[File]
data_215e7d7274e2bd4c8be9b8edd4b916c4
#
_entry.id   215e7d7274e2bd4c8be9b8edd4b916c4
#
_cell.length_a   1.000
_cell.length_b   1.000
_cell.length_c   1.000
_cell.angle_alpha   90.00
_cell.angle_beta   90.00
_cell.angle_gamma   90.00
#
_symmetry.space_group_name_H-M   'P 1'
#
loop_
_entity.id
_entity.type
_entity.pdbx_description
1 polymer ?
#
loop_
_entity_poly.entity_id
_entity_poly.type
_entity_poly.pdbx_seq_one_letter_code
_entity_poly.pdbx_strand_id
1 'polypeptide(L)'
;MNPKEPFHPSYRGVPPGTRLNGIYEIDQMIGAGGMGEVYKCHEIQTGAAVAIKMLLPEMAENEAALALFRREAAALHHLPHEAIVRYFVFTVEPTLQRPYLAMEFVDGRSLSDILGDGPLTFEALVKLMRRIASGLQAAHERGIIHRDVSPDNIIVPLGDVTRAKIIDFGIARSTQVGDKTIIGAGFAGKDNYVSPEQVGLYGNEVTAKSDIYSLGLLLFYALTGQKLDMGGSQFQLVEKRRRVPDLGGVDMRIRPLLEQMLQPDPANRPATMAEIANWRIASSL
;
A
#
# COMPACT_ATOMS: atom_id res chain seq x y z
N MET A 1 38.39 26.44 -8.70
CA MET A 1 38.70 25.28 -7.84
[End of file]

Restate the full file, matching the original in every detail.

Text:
data_215e7d7274e2bd4c8be9b8edd4b916c4
#
_entry.id   215e7d7274e2bd4c8be9b8edd4b916c4
#
_cell.length_a   1.000
_cell.length_b   1.000
_cell.length_c   1.000
_cell.angle_alpha   90.00
_cell.angle_beta   90.00
_cell.angle_gamma   90.00
#
_symmetry.space_group_name_H-M   'P 1'
#
loop_
_entity.id
_entity.type
_entity.pdbx_description
1 polymer ?
#
loop_
_entity_poly.entity_id
_entity_poly.type
_entity_poly.pdbx_seq_one_letter_code
_entity_poly.pdbx_strand_id
1 'polypeptide(L)'
;MNPKEPFHPSYRGVPPGTRLNGIYEIDQMIGAGGMGEVYKCHEIQTGAAVAIKMLLPEMAENEAALALFRREAAALHHLPHEAIVRYFVFTVEPTLQRPYLAMEFVDGRSLSDILGDGPLTFEALVKLMRRIASGLQAAHERGIIHRDVSPDNIIVPLGDVTRAKIIDFGIARSTQVGDKTIIGAGFAGKDNYVSPEQVGLYGNEVTAKSDIYSLGLLLFYALTGQKLDMGGSQFQLVEKRRRVPDLGGVDMRIRPLLEQMLQPDPANRPATMAEIANWRIASSL
;
A
#
# COMPACT_ATOMS: atom_id res chain seq x y z
N MET A 1 38.39 26.44 -8.70
CA MET A 1 38.70 25.28 -7.84